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This content is taken from the The University of Melbourne , The Nossal Institute for Global Health & UNICEF's online course, Health Systems Strengthening. Join the course to learn more.

Skip to 0 minutes and 11 seconds ARLETTY PINEL: If you ever go to San Francisco, California, in the United States, you will realise that there are no brick houses. It’s not just a matter of style. It so happens that in 1906, there was a great earthquake that brought down most of the city that was built by bricks. So bricks turned out to be not a good material to have in an earthquake-prone zone. Houses became brittle. After 1906, houses were rebuilt, but made out of wood, which was considered a material more flexible to be able to withstand future events. Supply chains are a little bit like that. For instance, sometimes you see a supply chain that looks very robust, very solid.

Skip to 0 minutes and 55 seconds But it has very strict and rigid systems and processes and procedures that when something happens, no matter how small, it can become very disruptive to the supply chain. This part of the module will take you through two different aspects. One is supply chains according to country contexts and the capacity of the systems. And the other one is to explore the concept of resilient supply chains. As mentioned before, UNICEF’s health system strengthening approach looks at country context and the capacity of their systems. And in emergency settings, supply chains will need to support the health system to provide supplies to face life-threatening situations.

Skip to 1 minute and 40 seconds Since more than 200 million peoples are affected by disasters each year around the world and the frequency of these events is increasing, there is pressing need for disaster risk reduction plan as instrument to increase the resilience of the supply chain. Persistent fragility is a challenge to system strengthening. Resilience will rely heavily on flexibility, agility, and social innovation. Low-, medium-, and high-capacity contexts are about economic growth, governance, and systems placement. But as countries grow, the equity gap increases. And once they reach middle income, health systems become vulnerable. Countries are no longer poor. So they receive less and less foreign aid. And they’re not rich. So they don’t have the structures that are consolidated for protection.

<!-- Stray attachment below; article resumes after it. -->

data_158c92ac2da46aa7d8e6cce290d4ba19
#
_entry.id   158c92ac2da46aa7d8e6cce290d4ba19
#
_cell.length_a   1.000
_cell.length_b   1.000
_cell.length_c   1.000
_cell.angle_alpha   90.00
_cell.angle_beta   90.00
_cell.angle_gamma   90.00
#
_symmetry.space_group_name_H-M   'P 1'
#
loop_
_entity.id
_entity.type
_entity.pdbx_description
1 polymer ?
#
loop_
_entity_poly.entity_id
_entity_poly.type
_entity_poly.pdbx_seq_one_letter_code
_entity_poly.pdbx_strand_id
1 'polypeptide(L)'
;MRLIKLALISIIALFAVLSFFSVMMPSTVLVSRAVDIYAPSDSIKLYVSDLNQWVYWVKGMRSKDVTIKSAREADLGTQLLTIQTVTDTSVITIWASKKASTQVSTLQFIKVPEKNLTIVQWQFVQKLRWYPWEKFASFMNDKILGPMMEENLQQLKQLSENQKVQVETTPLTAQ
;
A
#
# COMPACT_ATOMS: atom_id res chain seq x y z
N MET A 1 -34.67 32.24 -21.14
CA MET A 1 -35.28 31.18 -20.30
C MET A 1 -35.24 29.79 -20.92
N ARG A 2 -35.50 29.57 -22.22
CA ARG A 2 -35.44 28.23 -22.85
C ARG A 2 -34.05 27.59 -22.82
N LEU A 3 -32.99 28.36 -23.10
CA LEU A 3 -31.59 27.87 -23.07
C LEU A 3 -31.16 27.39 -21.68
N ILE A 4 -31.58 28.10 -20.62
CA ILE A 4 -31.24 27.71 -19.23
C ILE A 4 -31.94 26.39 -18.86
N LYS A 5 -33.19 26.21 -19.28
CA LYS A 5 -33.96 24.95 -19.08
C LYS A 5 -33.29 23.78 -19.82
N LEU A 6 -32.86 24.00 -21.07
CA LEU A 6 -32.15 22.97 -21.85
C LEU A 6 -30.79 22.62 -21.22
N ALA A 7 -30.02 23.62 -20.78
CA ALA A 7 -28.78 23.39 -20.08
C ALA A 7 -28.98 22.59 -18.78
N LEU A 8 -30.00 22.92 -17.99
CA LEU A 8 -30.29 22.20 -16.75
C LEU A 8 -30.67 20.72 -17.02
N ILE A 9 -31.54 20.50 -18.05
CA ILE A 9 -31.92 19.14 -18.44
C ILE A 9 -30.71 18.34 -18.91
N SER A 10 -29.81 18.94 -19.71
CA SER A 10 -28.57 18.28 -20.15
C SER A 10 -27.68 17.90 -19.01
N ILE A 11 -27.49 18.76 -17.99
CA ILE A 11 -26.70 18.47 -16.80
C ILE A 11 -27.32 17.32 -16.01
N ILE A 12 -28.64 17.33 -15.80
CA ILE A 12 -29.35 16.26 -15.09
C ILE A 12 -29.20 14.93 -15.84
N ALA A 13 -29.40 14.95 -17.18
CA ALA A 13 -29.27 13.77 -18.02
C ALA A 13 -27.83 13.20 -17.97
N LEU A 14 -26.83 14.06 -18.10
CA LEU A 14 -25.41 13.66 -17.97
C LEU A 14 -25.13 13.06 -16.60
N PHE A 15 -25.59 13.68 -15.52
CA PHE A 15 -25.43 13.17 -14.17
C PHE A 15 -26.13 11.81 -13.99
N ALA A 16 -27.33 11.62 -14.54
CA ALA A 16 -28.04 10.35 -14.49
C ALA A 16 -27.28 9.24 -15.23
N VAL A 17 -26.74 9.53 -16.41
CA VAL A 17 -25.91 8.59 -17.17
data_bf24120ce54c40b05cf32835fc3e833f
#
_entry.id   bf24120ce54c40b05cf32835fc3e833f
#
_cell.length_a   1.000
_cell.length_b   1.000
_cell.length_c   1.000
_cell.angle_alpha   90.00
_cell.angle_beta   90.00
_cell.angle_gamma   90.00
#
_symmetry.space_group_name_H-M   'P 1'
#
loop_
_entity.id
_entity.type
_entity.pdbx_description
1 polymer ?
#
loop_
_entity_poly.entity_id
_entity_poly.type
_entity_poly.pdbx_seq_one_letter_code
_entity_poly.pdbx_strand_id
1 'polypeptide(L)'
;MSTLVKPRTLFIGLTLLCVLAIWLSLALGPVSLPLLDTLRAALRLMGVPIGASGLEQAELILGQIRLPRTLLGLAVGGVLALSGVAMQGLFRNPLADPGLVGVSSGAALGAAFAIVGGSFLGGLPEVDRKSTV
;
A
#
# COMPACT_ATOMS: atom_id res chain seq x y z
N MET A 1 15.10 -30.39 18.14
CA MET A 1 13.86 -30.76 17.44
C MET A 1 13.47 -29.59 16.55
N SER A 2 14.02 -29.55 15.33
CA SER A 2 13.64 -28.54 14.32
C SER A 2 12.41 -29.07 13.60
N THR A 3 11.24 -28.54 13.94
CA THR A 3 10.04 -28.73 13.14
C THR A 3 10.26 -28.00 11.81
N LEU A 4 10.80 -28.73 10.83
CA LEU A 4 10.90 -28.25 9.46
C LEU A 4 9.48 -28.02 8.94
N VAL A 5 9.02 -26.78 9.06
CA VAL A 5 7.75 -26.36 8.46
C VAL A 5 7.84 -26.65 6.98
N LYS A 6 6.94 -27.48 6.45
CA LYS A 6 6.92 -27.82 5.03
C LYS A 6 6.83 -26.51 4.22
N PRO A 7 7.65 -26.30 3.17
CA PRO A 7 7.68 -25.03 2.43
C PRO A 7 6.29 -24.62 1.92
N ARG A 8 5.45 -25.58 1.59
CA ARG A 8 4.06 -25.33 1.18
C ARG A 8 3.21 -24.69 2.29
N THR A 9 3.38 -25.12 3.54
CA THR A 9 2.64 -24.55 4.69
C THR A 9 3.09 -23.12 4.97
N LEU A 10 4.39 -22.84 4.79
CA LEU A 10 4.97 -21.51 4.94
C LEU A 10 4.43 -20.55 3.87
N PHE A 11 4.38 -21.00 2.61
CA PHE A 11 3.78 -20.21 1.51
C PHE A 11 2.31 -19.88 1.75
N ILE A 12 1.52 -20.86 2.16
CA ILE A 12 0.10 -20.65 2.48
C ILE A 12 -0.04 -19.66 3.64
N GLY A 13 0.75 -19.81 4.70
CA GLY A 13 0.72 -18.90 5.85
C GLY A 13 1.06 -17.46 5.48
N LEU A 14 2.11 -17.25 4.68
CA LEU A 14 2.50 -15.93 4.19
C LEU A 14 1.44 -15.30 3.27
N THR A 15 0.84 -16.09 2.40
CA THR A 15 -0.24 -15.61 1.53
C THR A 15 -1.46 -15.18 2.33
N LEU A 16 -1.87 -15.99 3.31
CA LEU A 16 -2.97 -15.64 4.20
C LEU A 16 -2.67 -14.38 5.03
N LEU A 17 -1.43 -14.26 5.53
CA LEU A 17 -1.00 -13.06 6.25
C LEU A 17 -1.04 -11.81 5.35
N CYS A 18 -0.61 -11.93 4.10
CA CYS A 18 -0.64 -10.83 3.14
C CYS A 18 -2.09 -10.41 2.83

Skip to 2 minutes and 35 seconds And there is a search for foreign investment for wealth creation rather than for social protection. Supply chains are threatened every day by a myriad of factors, yet many supply chain systems do not always count with well-developed and socialised plans to increase the capacity to resist challenges and stabilise. And since resilience is often ill-defined, there is much confusion on what a resilient supply chain really means. A resilient supply chain needs to be able to have capacity for resistance to delay the onset of disruption and reduce its impact, and capacity for recovery to be able to stabilise after an event and return as soon as possible to its performance. The more fragile the health system, the more vulnerable the supply chain.

Skip to 3 minutes and 28 seconds But since both are dynamic processes, the more flexibility and agile construct, the more resilient they will be. The question for us now is, how do we help build resilient public health supply chains, especially when many of our guidelines, procedures, and technical assistant models are not flexible at all? It’s food for thought. Country contexts and their underlying elements influence all aspects of UNICEF’s health system strengthening approach.

What is the resilient health system?

There is a big difference between knowing what a resilient system is (able to be flexible and adapt to external shocks) and actually making changes that build resilience. We call this the ‘Know- Do’ gap and we see it played out throughout all health system change.

Margaret Kruk et al (2015) define health system resilience as

“the capacity of health actors, institutions, and populations to prepare for and effectively respond to crises; maintain core functions when a crisis hits; and, informed by lessons learnt during the crisis, reorganise if conditions require it” (pg. 1).

And the challenge is that often you don’t know how resilient a health system is until the shock occurs, by which time it is too late to try and build resiliency!

Reflect on your own context – is there an explicit intent to build reserve capacity, map potential threats and develop flexible solutions?

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Health Systems Strengthening

The University of Melbourne

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